In early April, a single striking stalk of prairie penstemon (Penstemon cobaea) rose above its companions: a few early blooms from Engelmann’s daisy, a bit of Texas flax, an errant bluebonnet. It had erupted in one of poet Kevin Cole’s hard places: the washed-out soil of a Texas roadside. Both its height — nearly two feet — and its exceptionally large flowers brought his poem “Waiting for Beardtongue” to mind; it wonderfully captures the experience of waiting for any flower — the beardtongue, and more.
Were you here with me under the tangle
of contrails, we’d wait for the beardtongue,
and I’d show you where the none-too-demure
stands will erupt in the hard places:
the sorry, washed out soil of the hillside,
road cuts, and abandoned mounds of ballast.
Although I know this stamp of land as well
as a scribe knows his vellum, I’m not
inured to the surprise and ecstasy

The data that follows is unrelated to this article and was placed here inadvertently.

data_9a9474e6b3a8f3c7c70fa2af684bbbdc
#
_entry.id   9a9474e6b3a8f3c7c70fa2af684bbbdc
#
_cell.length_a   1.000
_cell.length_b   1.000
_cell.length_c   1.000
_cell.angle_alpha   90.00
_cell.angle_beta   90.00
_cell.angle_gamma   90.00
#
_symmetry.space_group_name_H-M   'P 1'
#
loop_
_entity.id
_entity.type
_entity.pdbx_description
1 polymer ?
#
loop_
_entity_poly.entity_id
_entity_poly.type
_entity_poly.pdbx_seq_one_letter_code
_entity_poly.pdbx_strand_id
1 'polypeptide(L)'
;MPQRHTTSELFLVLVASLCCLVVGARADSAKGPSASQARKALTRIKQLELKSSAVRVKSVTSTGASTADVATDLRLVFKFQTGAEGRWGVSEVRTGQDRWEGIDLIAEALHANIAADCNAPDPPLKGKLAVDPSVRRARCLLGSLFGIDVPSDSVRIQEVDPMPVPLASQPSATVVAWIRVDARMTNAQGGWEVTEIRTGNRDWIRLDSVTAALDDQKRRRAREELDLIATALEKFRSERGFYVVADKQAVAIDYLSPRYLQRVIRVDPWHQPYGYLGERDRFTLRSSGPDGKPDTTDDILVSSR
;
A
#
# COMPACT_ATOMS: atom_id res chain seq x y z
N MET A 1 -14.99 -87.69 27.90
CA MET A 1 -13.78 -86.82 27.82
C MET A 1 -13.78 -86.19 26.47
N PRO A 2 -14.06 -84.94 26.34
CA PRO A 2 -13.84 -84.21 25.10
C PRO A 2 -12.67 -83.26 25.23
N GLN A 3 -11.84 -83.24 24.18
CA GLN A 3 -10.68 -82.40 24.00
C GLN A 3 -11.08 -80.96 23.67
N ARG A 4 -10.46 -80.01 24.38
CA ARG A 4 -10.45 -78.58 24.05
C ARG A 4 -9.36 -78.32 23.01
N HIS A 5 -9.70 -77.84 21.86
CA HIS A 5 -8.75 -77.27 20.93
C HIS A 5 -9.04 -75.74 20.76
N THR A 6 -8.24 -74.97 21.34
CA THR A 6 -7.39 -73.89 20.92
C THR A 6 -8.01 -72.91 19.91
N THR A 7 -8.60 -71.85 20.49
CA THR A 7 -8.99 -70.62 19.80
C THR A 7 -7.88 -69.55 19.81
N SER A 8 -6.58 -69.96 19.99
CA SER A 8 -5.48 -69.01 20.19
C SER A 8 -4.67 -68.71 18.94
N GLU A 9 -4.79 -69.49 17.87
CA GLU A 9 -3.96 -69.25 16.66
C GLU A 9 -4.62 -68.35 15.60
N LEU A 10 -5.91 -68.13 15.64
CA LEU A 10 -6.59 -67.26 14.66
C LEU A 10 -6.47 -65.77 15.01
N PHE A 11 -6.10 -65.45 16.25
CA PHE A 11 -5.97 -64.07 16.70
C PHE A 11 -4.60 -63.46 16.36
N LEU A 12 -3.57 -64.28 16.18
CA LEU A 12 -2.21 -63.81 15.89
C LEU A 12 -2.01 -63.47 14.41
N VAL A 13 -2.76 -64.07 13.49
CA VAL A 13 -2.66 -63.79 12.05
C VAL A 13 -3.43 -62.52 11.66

of waiting for beardtongue: waiting is how
we measure time here. Not by Chronos,
Kairos, A theory, B theory, or relativity —
But rather by the exquisite waiting:
first for the gray-green leaves to clasp
the limber, nimble stems, then for the stems
to bear the loads of two-lipped, chaliced lavender
flowers turning the field into a mural
of serene, puple-robed Etruscans.
In the all-too-brief two weeks when
the beardtongue blooms, I become
the great shirker of obligation,
look askance at my pressing labors,
leave be fields that should be tended
and barns that should be mended.
For this is the season of untethering
oneself from the dogged troubles of tomorrow;
this is the season of surfeit, when the plain
is aproned in the raiment of beardtongue.